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News Analysis

Fortnightly Magazine - March 15 2000

SAIDI, and other familiar acronym-named calculations for utilities in Ontario, where electric retail competition is set to kick off in November. In Ontario, the link between deregulation and increased reliability oversight is a direct and overt one, for the restructuring legislation strengthened the language giving the energy board mandate to protect the consumer, allowing the board to come up with what senior communications officer Lee Wilson calls "a very strict code of conduct."

To Wilson, the link between deregulation and reliability is clear. "They're starting to go hand-in-hand, quite frankly," she says, "because the consumer is saying 'what are you going to do for me now.' It's consumer driven."

Lori A. Burkhart is contributing legal editor, Carl J. Levesque is associate editor, and Bruce W. Radford is editor-in-chief at Public Utilities Fortnightly.

 

Apples and Oranges?

Why comparing utilities on reliability is a dicey business.

Different states prefer different means of measuring reliability, so an index in one state may vary slightly from the same index in another.

In Illinois, utilities such as Commonwealth Edison and Illinois Power use three indices: CAIDI (Customer Average Interruption Duration Index), CAIFI (Customer Average Interruption Frequency Index), and SAIFI (System Average Interruption Frequency Index).

California prefers SAIDI (System Average Interruption Duration Index), MAIFI (Momentary Average Interruption Frequency Index), and SAIFI, as required by that state's 1996 decision adopting annual reliability reporting requirements (Decision No. 96-09-045, Sept. 4, 1996, (Cal.P.U.C.).

As ComEd points out in its 1998 reliability report, when comparing reliability calculations for utilities, analysis should include such variables as the weather experienced by each utility and the type of load (urban, rural, or suburban) they serve. And even more care, ComEd says, should be taken when comparing statistics of utilities from different states since, for example, some state commissions require that interruptions lasting more than five minutes be included in calculations, while other states require inclusion of interruptions lasting as little as one minute. In the case of the two following states, at least in their SAIFI calculations, California uses a five-minute threshold, while Illinois uses a one-minute threshold.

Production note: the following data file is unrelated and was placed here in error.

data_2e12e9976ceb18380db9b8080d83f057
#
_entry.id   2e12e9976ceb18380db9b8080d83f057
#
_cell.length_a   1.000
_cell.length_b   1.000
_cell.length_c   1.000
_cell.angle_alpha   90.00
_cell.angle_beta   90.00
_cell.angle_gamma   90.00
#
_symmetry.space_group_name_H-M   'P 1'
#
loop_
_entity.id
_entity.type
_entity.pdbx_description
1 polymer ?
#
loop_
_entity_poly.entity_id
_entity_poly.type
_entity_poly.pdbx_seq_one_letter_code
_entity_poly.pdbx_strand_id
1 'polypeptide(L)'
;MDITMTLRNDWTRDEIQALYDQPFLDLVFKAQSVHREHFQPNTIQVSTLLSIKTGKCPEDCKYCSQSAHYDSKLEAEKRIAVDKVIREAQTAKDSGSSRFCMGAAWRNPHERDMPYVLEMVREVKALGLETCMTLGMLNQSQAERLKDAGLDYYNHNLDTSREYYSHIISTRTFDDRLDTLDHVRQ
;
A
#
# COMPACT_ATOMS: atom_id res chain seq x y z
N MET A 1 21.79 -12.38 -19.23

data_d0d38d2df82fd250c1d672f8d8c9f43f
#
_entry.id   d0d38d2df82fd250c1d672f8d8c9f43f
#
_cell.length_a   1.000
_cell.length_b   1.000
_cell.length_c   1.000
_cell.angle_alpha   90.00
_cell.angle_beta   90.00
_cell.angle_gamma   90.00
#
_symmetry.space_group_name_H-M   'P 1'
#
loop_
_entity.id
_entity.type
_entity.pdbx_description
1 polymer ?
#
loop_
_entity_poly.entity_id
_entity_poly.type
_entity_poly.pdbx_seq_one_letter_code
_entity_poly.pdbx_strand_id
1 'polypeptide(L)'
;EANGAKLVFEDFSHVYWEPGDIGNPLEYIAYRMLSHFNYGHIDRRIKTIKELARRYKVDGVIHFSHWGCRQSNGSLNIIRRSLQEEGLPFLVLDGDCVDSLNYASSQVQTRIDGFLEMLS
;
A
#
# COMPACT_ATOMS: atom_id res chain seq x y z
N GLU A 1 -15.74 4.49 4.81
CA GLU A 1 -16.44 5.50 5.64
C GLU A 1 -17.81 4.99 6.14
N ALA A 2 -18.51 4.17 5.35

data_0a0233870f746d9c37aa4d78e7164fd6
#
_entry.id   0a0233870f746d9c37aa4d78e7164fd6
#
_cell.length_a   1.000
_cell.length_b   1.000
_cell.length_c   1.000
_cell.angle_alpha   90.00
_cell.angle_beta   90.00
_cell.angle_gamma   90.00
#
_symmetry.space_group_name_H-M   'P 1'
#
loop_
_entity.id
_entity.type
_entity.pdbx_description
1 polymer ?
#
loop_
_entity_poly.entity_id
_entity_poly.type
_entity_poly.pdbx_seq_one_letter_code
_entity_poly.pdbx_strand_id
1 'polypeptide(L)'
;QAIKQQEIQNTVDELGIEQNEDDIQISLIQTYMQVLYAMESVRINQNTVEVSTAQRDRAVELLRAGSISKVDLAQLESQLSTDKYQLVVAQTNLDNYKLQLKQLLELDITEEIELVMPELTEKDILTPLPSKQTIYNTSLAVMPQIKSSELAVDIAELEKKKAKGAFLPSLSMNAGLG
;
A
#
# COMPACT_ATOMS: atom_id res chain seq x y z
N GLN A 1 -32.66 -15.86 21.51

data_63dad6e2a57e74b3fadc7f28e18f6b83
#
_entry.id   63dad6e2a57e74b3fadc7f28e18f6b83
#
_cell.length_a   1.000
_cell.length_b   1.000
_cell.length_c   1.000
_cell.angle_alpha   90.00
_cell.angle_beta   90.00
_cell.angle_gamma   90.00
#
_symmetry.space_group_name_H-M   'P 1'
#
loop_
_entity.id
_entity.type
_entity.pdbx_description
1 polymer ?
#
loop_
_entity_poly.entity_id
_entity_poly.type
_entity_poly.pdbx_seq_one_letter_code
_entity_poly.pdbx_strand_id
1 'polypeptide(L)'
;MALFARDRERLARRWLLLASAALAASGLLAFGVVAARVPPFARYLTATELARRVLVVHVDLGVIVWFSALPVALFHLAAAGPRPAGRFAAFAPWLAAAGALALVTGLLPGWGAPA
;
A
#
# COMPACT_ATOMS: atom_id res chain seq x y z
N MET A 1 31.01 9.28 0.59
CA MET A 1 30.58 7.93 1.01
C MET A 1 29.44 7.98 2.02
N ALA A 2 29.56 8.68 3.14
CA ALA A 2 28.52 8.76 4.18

Apples and Oranges?

Why comparing utilities on reliability is a dicey business.

Different states prefer different means of measuring reliability, so an index in one state may vary slightly from the same index in another.

In Illinois, utilities such as Commonwealth Edison and Illinois Power use three indices: CAIDI (Customer Average Interruption Duration Index), CAIFI (Customer Average Interruption Frequency Index), and SAIFI (System Average Interruption Frequency Index).

California prefers SAIDI (System Average Interruption Duration Index), MAIFI (Momentary Average Interruption Frequency Index), and SAIFI, as required by that state's 1996 decision adopting annual reliability reporting requirements (Decision No. 96-09-045, Sept. 4, 1996, (Cal.P.U.C.).

As ComEd points out in its 1998 reliability report, when comparing reliability calculations for utilities, analysis should include such variables as the weather experienced by each utility and the type of load (urban, rural, or suburban) they serve. And even more care, ComEd says, should be taken when comparing statistics of utilities from different states since, for example, some state commissions require that interruptions